WASHINGTON — Residents of the 600 block of Irving Street Northwest say D.C.'s urban foresters missed obvious signs that an aging oak tree on the street was ready to topple.
"It was a ticking time bomb," said Tommy Duren, whose home was badly damaged when the tree came down in storms Monday evening. "I don't know how an arborist gets this wrong."
Two other homes were damaged in the incident. Duren said pruning crews and inspectors should have known the tree was a threat.
A spokesman for D.C.'s Department of Transportation, which oversees the Urban Forestry Division, said the last time the tree had been pruned by a city crew was in January. The spokesman described the situation as "force majeure", a legal term meaning an unforeseeable circumstance.
The Urban Forestry Division is responsible for more than 175,000 public trees in the district, according to the agency's website, which reports the city removed nearly 2,700 trees in the last year.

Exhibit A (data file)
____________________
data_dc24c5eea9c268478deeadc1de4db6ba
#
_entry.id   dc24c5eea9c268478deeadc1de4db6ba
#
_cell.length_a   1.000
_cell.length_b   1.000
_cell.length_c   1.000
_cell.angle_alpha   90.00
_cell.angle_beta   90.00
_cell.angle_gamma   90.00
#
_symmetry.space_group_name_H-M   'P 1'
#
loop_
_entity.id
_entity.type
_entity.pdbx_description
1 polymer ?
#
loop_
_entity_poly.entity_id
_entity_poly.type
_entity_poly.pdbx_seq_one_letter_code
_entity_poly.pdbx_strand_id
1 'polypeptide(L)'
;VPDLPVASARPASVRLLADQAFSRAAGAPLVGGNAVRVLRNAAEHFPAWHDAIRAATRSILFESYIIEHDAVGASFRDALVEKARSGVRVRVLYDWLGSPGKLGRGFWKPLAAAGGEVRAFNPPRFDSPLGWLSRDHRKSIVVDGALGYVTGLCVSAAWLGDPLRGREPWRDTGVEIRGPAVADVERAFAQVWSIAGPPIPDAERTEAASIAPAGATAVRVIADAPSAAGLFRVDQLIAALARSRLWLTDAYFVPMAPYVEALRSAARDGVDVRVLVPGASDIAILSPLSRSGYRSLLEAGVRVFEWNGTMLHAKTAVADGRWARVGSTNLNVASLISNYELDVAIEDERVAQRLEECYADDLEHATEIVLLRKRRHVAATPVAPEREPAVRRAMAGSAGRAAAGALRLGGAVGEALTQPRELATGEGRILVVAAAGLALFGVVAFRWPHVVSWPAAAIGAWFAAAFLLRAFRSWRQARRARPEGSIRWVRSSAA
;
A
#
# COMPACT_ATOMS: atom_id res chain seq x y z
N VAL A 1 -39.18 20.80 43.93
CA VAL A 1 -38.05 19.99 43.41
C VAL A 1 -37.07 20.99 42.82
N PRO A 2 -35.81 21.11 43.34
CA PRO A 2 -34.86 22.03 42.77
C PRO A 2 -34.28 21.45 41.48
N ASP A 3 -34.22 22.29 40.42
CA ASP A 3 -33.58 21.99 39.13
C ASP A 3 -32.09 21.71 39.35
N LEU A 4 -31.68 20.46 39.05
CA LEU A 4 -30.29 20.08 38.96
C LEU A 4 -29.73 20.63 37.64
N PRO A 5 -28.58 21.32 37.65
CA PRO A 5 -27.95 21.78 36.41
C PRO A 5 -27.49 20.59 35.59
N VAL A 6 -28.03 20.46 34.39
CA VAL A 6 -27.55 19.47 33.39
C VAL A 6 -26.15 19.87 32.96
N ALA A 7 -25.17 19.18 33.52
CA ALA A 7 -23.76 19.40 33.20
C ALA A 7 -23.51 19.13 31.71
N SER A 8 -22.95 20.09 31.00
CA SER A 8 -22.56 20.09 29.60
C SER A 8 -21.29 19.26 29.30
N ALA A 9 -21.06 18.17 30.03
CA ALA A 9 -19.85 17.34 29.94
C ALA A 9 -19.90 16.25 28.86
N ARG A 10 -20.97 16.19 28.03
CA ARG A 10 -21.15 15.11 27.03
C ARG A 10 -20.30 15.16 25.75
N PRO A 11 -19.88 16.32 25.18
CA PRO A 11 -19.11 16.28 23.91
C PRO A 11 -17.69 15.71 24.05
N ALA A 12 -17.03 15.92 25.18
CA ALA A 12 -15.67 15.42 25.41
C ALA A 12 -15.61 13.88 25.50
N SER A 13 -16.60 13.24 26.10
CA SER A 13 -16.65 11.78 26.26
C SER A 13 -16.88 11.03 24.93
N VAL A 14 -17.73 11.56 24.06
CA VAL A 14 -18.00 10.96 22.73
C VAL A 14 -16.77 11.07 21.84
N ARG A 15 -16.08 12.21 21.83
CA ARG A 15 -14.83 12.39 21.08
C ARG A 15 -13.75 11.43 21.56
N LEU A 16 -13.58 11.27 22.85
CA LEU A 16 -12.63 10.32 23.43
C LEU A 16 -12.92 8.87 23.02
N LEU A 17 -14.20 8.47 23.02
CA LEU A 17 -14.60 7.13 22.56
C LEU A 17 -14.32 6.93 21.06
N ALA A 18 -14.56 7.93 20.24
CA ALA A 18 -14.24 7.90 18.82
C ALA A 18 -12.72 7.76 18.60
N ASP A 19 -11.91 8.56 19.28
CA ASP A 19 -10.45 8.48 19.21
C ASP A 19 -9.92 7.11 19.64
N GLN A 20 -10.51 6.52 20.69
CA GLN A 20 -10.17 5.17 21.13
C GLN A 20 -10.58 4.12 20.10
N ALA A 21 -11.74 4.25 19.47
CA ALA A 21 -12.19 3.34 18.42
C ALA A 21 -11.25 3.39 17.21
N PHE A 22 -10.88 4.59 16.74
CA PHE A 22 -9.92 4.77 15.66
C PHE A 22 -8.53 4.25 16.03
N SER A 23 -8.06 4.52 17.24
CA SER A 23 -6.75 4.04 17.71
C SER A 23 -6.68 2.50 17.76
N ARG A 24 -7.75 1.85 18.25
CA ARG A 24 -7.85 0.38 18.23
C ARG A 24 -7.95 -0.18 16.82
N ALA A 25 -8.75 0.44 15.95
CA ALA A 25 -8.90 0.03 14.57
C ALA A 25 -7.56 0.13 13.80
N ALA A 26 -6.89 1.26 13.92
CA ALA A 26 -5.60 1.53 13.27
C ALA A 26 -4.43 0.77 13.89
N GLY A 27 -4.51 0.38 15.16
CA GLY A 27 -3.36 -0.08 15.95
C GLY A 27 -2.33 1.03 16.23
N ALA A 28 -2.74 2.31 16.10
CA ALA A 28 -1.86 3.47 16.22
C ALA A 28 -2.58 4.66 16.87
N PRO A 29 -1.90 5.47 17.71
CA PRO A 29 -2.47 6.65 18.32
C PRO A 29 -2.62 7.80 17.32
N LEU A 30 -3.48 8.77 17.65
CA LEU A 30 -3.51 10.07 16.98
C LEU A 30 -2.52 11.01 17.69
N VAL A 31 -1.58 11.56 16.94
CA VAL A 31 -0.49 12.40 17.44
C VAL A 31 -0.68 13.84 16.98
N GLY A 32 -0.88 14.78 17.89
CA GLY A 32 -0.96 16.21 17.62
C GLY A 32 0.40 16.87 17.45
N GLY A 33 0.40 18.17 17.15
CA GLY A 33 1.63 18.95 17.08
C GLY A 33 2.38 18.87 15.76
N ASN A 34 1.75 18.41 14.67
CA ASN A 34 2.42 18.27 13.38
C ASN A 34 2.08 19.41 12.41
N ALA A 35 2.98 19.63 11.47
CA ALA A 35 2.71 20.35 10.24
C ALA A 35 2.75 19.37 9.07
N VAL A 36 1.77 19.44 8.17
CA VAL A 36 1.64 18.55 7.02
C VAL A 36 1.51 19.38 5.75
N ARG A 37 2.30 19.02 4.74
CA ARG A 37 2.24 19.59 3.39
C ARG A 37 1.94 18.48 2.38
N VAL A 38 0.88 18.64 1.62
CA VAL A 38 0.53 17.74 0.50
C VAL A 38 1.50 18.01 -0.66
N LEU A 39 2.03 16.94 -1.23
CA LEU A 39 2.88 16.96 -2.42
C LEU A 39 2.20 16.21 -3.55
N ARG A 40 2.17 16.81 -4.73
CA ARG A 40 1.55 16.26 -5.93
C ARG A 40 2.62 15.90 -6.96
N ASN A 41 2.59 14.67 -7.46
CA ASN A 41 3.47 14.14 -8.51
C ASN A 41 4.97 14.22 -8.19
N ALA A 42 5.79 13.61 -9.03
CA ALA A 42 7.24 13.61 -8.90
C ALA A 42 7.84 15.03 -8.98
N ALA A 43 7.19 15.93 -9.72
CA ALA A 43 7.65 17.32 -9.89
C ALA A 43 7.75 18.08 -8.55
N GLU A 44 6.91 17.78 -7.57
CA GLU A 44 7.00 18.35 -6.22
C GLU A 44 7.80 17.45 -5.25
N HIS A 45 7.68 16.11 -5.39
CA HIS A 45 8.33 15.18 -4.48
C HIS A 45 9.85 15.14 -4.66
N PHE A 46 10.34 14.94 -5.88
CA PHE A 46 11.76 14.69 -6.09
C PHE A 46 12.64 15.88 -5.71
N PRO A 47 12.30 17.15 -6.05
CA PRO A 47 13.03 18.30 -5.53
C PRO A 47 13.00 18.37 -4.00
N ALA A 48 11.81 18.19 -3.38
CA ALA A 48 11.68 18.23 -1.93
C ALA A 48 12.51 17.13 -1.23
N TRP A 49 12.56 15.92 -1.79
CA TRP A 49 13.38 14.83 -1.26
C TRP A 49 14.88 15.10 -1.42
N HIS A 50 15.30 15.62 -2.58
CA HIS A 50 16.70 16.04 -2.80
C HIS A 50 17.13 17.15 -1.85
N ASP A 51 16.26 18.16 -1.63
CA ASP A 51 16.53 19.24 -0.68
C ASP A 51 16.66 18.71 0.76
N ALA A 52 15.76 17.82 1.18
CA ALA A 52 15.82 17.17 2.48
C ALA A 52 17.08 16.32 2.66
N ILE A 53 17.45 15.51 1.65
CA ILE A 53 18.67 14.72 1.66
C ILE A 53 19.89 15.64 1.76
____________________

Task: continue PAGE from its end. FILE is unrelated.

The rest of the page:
Duren, who works for his family's landscaping business, said he and other residents can be fined and cited for attempting to prune or take down a dangerous city tree.
"They can't have it both ways," he said. "It's their tree and they must take responsibility."
Duren said his wife and child were at home when the tree fell and were trapped briefly inside the home.
"I'm just glad nobody got killed," he said. "We have to do better."
Duren said he believes city-owned trees are an important part of the city's infrastructure that must be maintained for safety.
According to the Urban Forestry Division's website, citizens with concerns about a neighborhood tree on public property can call 311 to report the situation and request a service call.
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